Friday, October 1, 2010

Deuteronomy 22, 23, 24 " ... So that the Lord your God may Bless You"

Position in which a Jewish kohen places his ha...Image via Wikipedia

There are times when you just can’t do something for yourself or you don’t have the means with which to do what you need.  Once when I was ill, a friend brought over a chicken dinner.  Because I couldn’t go to the store or prepare anything, it was a gift of immeasurable worth.  I thanked God for the dinner and praised Him for moving someone to help me.

Similarly, in these chapters filled with regulations governing human interactions, there is one phrase, which appeared twice, that jumped out at me, “so that the Lord you God may bless you in all the work of your hands.” (Deut 23:20; 24:19)  

In both instances, God was admonishing Israel not to squeeze every last shekel out of certain business transactions.  When lending money, the Israelite was not to charge interest of a brother Israelite.  While it was alright to charge interest on money lent to foreigners, the Israelite was supposed to lend money but not gain monetarily on another’s misfortune.  In the second occurrence, Israel was instructed to harvest a field without stripping it clean of grain.  Rather, sheaves had to be behind so that someone more unfortunate could gather some grain after the harvesters were finished.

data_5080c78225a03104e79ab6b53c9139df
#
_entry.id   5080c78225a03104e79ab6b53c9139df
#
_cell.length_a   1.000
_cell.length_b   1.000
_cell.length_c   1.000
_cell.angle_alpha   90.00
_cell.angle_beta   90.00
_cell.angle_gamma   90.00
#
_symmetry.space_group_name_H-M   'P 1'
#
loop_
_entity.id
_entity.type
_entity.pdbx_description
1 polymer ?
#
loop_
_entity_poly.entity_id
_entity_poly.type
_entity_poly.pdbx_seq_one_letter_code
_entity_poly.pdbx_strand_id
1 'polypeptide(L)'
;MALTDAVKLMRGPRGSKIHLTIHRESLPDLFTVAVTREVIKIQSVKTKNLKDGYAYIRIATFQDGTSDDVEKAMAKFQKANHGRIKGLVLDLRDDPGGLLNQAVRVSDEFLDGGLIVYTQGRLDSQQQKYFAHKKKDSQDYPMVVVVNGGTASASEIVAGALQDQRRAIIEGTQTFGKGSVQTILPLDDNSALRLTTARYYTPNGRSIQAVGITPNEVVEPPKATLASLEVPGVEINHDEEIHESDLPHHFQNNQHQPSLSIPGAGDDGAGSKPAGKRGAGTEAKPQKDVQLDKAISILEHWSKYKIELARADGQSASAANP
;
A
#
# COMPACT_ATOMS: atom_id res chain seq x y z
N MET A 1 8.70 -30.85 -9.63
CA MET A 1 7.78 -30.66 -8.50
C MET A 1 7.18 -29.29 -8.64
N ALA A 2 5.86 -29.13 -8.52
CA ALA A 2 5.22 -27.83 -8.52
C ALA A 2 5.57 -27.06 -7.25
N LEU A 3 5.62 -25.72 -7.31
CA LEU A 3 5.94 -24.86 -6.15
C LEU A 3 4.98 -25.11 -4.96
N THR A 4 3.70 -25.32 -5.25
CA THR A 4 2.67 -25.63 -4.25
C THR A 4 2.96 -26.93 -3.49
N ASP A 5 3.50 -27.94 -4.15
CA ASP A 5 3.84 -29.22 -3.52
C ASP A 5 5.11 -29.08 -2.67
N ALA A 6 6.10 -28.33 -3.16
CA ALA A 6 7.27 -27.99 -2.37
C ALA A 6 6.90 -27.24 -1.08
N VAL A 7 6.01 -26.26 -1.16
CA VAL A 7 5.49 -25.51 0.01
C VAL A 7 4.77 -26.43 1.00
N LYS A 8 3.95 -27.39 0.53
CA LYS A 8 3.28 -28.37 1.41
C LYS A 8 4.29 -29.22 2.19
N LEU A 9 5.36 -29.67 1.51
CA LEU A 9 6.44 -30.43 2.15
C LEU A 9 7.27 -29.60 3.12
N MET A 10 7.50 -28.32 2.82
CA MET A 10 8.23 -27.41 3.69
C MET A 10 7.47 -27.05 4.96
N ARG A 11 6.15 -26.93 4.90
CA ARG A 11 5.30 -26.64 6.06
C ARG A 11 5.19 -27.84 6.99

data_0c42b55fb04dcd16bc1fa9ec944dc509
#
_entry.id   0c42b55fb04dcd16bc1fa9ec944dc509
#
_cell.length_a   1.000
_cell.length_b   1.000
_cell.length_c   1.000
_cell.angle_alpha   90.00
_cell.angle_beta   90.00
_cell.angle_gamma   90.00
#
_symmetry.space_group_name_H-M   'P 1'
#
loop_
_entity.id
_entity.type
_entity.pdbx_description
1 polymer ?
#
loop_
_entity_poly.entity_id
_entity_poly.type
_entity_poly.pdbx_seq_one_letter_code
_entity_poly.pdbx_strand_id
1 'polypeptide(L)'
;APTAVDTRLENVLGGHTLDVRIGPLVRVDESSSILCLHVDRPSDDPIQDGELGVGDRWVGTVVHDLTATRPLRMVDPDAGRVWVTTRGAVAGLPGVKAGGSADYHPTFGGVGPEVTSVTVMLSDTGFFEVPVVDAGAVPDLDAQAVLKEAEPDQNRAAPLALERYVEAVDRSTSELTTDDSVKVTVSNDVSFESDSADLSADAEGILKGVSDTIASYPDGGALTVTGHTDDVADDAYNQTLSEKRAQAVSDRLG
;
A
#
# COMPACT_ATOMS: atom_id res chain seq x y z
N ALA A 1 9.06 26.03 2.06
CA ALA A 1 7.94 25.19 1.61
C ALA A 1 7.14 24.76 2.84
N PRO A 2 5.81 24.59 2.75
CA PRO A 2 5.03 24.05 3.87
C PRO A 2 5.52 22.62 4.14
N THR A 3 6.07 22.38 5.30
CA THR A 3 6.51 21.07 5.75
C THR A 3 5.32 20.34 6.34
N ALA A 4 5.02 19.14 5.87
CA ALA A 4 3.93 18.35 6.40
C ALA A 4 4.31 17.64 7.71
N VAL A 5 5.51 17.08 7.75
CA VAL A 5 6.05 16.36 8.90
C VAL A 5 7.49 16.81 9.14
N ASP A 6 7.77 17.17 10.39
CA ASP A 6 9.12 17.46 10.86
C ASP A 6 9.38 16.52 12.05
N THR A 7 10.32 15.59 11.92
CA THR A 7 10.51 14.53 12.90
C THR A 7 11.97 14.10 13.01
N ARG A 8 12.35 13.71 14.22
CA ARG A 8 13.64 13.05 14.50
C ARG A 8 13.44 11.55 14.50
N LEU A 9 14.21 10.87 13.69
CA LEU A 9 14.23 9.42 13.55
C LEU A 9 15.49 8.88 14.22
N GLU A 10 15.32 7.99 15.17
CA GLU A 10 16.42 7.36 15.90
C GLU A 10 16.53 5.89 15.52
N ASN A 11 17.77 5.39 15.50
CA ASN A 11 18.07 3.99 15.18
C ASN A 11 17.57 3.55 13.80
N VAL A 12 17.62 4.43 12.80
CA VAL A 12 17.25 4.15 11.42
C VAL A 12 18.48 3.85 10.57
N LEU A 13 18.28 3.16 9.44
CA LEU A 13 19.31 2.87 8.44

In both instances, Israel was effectively prohibited from capitalizing on someone’s misfortune.  Moreover, God promised to bless the industrious, successful person in all of their work if they treated the less fortunate with compassion (by not charging interest and by leaving some grain in the field).  While God has not ordained for everyone to be wealthy, He has created a situation through which a prosperous person can assist a needy brother.  The needy are blessed by the kindness of the successful while the successful are blessed directly by God.  And, both can praise God for His provision, since neither would have anything if God did not allow it in the first place.

While few of us are farmers or bankers today, many of us do have some extra resources left over after God has blessed us.  Those who prosper would do well to allow someone to benefit from their abundance and so receive a greater blessing from God “in all the work of your hands.”
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